|Photos||Video & Audio||Blogs||Statistics||Archive||Shop||Mobile|
An English teenager makes a startling debut against the old enemy
July 5, 2009
London, 25 May 1997
Ben Hollioake did things young. He played Test cricket as a teenager, which is unheard of in England. He made his debut in a one-day international at Lord's against Australia in 1997, alongside his brother Adam. Mike Atherton decided to send Ben, a seam-bowling allrounder, in at No. 3 as a pinch hitter - so called because the members pinched themselves when they saw his hitting.
Third ball, he straight-drove Glenn McGrath for four. Soon he was clipping him into the Tavern for six, causing delirium. When Shane Warne came on, he swept him for four. The nonchalance was irresistible.
The Lord's pavilion is full of old men, because the waiting list to become a member is 18 years long, and when this 19-year-old was out, for 63 off only 48 balls, they rose creakily from their benches and stood to acclaim him. It was an intensely moving sight. Here at last was an England cricketer who could bat, bowl, field, and shine on the big stage. Alec Stewart said he was the most gifted cricketer he had played alongside.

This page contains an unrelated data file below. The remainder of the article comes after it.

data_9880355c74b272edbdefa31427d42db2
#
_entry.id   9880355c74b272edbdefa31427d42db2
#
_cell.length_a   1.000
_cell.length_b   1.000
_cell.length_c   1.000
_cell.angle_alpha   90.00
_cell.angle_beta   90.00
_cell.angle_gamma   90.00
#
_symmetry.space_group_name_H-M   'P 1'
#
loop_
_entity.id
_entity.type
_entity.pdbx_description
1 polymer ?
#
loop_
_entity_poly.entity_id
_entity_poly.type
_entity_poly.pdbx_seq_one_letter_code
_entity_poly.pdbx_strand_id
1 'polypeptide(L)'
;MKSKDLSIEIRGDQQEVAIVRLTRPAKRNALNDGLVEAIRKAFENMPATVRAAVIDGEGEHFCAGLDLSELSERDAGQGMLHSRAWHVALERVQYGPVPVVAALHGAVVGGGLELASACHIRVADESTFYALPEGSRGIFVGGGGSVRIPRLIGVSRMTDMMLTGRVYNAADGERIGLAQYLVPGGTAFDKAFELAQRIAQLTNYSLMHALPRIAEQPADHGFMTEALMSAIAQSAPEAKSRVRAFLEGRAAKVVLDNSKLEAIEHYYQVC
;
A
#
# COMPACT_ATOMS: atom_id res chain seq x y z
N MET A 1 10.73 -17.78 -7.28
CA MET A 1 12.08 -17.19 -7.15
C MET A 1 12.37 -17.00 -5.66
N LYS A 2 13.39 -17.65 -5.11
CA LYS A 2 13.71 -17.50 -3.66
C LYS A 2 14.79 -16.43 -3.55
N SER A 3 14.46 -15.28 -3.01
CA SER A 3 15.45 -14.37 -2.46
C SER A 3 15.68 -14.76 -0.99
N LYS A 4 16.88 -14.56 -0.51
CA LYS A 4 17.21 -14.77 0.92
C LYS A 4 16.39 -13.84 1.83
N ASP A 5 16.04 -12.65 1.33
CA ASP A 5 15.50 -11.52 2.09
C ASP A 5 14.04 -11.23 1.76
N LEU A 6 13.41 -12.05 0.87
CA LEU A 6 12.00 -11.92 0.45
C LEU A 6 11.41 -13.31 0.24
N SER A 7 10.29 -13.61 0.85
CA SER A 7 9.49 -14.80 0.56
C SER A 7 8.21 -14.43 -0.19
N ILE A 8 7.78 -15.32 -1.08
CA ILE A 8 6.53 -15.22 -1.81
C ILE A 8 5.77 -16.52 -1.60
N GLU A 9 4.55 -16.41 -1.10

That first fine careless rapture was never to be repeated. While Ben produced similar pieces of magic for Surrey, two of them in Lord's finals, his first-class form was patchy and his England progress fitful. The fickle selection that had brought him into the team soon squeezed him out: he played only 20 of a possible 84 one-dayers, and just two Tests. In 2002, he died, aged 24, in a car accident in Perth. So he stays, in cricket's folk memory, forever young, and when you think of him, you think of that day at Lord's.
Tim de Lisle is a former editor of Wisden. This article was first published in the print version of Cricinfo MagazineFeeds: Tim de Lisle
© ESPN Sports Media Ltd.
Couch Talk: Former India captain Ajit Wadekar recalls the dream tours of West Indies and England, and coaching India
Modern Masters: Rahul Dravid and Sanjay Manjrekar discuss the impact of Lara's batting
Ricky Ponting: Australia's new captain admirably turned things around for his side in Brisbane
Michael Holding: As ever, the WICB has refused to recognise its own incompetence
Jon Hotten: It's simple, it's TV-friendly and it has a promoter who can tailor the product for its audience
A look at some of cricket's most memorable strokes - and their makers